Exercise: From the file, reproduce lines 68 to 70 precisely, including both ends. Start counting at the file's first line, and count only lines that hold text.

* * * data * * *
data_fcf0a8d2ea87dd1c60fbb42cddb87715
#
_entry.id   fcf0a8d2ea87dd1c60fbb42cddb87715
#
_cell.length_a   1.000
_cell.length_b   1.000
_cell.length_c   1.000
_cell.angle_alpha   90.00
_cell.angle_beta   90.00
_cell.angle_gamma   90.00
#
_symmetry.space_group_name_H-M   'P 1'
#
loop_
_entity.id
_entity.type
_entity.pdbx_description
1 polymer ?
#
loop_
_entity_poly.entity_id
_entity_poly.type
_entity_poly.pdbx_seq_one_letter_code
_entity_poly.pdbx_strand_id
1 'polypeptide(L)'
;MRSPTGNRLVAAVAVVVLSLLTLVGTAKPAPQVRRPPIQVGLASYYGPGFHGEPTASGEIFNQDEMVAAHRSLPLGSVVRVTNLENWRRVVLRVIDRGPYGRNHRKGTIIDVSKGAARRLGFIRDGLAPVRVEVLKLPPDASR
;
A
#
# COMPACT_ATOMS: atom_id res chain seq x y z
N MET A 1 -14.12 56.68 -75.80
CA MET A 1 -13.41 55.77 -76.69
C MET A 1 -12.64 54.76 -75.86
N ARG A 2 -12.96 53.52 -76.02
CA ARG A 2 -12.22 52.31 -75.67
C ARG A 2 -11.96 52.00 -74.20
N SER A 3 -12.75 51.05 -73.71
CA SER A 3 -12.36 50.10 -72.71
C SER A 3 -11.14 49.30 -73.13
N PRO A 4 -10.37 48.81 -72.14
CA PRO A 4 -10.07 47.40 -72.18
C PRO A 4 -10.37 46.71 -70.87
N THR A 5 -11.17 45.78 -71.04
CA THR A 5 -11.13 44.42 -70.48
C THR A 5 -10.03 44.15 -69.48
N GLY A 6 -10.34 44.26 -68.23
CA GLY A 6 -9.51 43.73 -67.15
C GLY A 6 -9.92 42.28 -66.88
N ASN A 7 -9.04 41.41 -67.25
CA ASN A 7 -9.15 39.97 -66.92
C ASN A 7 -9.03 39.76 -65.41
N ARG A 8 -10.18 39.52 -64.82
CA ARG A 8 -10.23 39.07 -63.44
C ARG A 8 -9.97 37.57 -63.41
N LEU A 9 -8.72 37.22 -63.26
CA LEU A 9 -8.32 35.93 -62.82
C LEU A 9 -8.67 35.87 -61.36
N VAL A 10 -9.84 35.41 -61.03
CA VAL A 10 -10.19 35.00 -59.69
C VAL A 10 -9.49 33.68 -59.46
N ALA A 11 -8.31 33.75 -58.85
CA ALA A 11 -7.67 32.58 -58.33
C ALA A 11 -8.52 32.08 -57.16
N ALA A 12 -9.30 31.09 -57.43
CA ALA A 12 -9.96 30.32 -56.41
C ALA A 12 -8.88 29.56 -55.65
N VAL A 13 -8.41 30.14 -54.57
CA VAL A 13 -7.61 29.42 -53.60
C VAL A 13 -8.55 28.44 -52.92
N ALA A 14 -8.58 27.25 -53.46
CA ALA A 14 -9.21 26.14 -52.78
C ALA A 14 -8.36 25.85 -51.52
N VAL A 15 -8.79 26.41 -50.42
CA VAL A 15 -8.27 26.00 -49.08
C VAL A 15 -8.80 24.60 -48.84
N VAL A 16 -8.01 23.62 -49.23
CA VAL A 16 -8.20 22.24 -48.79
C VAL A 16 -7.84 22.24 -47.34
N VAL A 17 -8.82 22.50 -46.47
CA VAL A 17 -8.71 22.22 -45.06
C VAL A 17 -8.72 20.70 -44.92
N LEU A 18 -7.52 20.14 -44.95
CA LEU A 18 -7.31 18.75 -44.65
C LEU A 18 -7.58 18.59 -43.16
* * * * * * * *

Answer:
CA VAL A 13 -7.61 29.42 -53.60
C VAL A 13 -8.55 28.44 -52.92
N ALA A 14 -8.58 27.25 -53.46